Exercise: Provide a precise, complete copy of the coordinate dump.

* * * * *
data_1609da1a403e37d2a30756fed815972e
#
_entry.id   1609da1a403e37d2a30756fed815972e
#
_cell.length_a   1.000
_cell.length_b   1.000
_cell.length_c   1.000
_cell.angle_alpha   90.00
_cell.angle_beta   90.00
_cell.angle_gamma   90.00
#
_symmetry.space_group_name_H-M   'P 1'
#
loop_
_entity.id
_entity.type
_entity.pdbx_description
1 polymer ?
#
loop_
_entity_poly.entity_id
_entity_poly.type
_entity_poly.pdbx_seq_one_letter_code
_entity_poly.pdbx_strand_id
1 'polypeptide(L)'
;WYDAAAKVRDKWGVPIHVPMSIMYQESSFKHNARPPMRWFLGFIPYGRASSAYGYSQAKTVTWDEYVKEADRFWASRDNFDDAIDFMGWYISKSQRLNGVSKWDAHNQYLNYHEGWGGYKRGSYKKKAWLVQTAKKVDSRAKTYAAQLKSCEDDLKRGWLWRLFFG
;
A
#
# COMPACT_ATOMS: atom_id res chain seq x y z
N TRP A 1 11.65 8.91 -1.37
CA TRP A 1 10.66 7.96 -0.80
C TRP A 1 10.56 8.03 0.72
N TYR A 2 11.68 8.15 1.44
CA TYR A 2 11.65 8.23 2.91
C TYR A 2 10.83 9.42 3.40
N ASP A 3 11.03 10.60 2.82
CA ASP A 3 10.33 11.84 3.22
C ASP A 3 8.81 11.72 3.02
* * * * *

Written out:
data_1609da1a403e37d2a30756fed815972e
#
_entry.id   1609da1a403e37d2a30756fed815972e
#
_cell.length_a   1.000
_cell.length_b   1.000
_cell.length_c   1.000
_cell.angle_alpha   90.00
_cell.angle_beta   90.00
_cell.angle_gamma   90.00
#
_symmetry.space_group_name_H-M   'P 1'
#
loop_
_entity.id
_entity.type
_entity.pdbx_description
1 polymer ?
#
loop_
_entity_poly.entity_id
_entity_poly.type
_entity_poly.pdbx_seq_one_letter_code
_entity_poly.pdbx_strand_id
1 'polypeptide(L)'
;WYDAAAKVRDKWGVPIHVPMSIMYQESSFKHNARPPMRWFLGFIPYGRASSAYGYSQAKTVTWDEYVKEADRFWASRDNFDDAIDFMGWYISKSQRLNGVSKWDAHNQYLNYHEGWGGYKRGSYKKKAWLVQTAKKVDSRAKTYAAQLKSCEDDLKRGWLWRLFFG
;
A
#
# COMPACT_ATOMS: atom_id res chain seq x y z
N TRP A 1 11.65 8.91 -1.37
CA TRP A 1 10.66 7.96 -0.80
C TRP A 1 10.56 8.03 0.72
N TYR A 2 11.68 8.15 1.44
CA TYR A 2 11.65 8.23 2.91
C TYR A 2 10.83 9.42 3.40
N ASP A 3 11.03 10.60 2.82
CA ASP A 3 10.33 11.84 3.22
C ASP A 3 8.81 11.72 3.02